How did the US Government hire people pre-internet?

Going back to the OP, Amasia writes:

> . . . I realize the federal government has gotten much larger in recent years . . .

No, it hasn’t:

As you can see, the number of Federal employees rose quickly from 1940 (the earliest date given in this article) to 1970. The number of Federal employees stayed relatively high in the 1970’s and 1980’s. It decreased in the 1990’s. It went back up in the 2000’s. So there are less Federal employees now than there were in 1970. Most of the growth in the 2000’s were related to Homeland Security and Defense. Furthermore, these are increases in the raw numbers. As a proportion of the population, the number of Federal employees is much less than in 1970.

Here, at any rate, intelligence agencies didn’t advertise, ‘connected’ academics talent-spotted people at university and suggested that an approach be made to them.

That may have been true at one point in the U.K., but it’s not true anymore. Here, for instance, is the job application website for GCHQ:

Similarly, there may have been a few years after the founding of the CIA in the U.S. when a lot of the hiring was done by professors at elite universities recommending particular students to the agency, but that was long ago and no longer the case.

Hmmm. My father, a college professor, delights in sending his foreign exchange students to any Federal table at job fairs to request work as spies. Maybe he’s doing more than joking…

Within the past year, I’ve seen several TV ads from the CIA, looking for people interested in careers there. Interestingly, these ads were often placed on Mythbusters…I suspect they decided that it was the right audience for the message. :slight_smile:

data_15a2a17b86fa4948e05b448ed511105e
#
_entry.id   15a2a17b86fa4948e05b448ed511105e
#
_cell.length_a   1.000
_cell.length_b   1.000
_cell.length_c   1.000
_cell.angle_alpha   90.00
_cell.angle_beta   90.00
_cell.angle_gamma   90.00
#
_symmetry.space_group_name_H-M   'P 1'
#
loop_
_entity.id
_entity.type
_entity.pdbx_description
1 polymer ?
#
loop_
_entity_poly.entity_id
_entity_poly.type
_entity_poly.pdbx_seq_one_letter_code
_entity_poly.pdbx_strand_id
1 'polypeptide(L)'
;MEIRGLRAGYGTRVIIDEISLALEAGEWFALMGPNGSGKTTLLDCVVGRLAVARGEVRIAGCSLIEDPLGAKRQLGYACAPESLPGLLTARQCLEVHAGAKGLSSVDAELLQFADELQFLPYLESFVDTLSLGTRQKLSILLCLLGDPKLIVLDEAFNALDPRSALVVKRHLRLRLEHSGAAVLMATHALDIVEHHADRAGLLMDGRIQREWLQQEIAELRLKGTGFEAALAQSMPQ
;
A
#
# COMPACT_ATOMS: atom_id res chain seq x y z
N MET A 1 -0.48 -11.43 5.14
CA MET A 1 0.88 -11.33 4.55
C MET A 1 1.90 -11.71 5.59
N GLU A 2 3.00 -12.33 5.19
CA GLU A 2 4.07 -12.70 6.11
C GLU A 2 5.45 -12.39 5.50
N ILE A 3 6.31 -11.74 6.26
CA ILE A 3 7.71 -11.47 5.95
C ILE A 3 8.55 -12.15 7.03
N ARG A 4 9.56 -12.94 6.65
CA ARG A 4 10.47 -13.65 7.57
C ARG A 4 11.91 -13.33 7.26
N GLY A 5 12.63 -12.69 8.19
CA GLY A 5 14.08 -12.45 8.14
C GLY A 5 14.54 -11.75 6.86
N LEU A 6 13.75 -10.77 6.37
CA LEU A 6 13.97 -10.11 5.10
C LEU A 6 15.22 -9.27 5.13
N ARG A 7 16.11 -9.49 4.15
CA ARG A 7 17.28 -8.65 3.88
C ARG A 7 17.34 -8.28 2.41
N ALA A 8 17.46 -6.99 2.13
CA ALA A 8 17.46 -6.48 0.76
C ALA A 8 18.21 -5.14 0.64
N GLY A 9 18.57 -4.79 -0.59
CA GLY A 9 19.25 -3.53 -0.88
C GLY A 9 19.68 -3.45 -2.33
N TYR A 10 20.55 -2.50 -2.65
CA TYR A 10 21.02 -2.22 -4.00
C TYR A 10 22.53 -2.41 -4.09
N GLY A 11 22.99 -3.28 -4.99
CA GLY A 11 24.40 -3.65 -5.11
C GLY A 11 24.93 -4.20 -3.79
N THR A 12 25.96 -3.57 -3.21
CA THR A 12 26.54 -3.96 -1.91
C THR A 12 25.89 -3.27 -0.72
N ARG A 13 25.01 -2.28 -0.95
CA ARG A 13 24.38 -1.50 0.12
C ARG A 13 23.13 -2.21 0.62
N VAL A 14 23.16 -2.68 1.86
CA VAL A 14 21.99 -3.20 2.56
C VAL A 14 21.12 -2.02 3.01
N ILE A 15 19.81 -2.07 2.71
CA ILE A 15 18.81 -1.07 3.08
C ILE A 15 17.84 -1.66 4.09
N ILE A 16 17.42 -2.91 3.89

FYI, here is a link to a page on the CIA website that offers samples of their advertising. And here is the webpage offering information on spy jobs (double-ought spies, as Jethro Clampett used to say). The jobs are as “core collectors” in the clandestine service. As I said, they used run ads for these positions quite openly in the newspapers.

As a point of comparison, here is the page describing intelligence officer positions with MI5. Neither the CIA nor MI5 seem to pay all that much.

Yes, I realize that everywhere in the federal government allows people to submit their resume online, that was not what seemed strange to me. The part that seemed strange to me is the idea that you could send a physical resume to the front desk of an agency or a large corporation, and it would actually end up in the right place and be considered for anything.

I could be completely out of touch, but I would think that piece of paper would be so far out of the normal hiring “process” of online and/or career fairs, that it would be essentially worthless.

I was talking about the time before submitting applications online was standard. Before then, the mail was how an applicant communicated with an employer. In any case, these days applying to an agency starts with either talking to an interviewer at a job fair (or an interviewer in a college placement office), sending a resume to the agency, or E-mailing a resume (or an online application) to the agency. The resume does not go to any individual office in the agency though. The personnel office in the office will look at it and, assuming that an appropriate position in open somewhere in the agency, send the applicant the standard application, either by mail or by explaining to him how to submit an online application. No, they don’t consider an application or a resume sent by mail to be so strange that they would just reject it out of hand.

How did you think that things worked before online submission of applications or resumes was possible?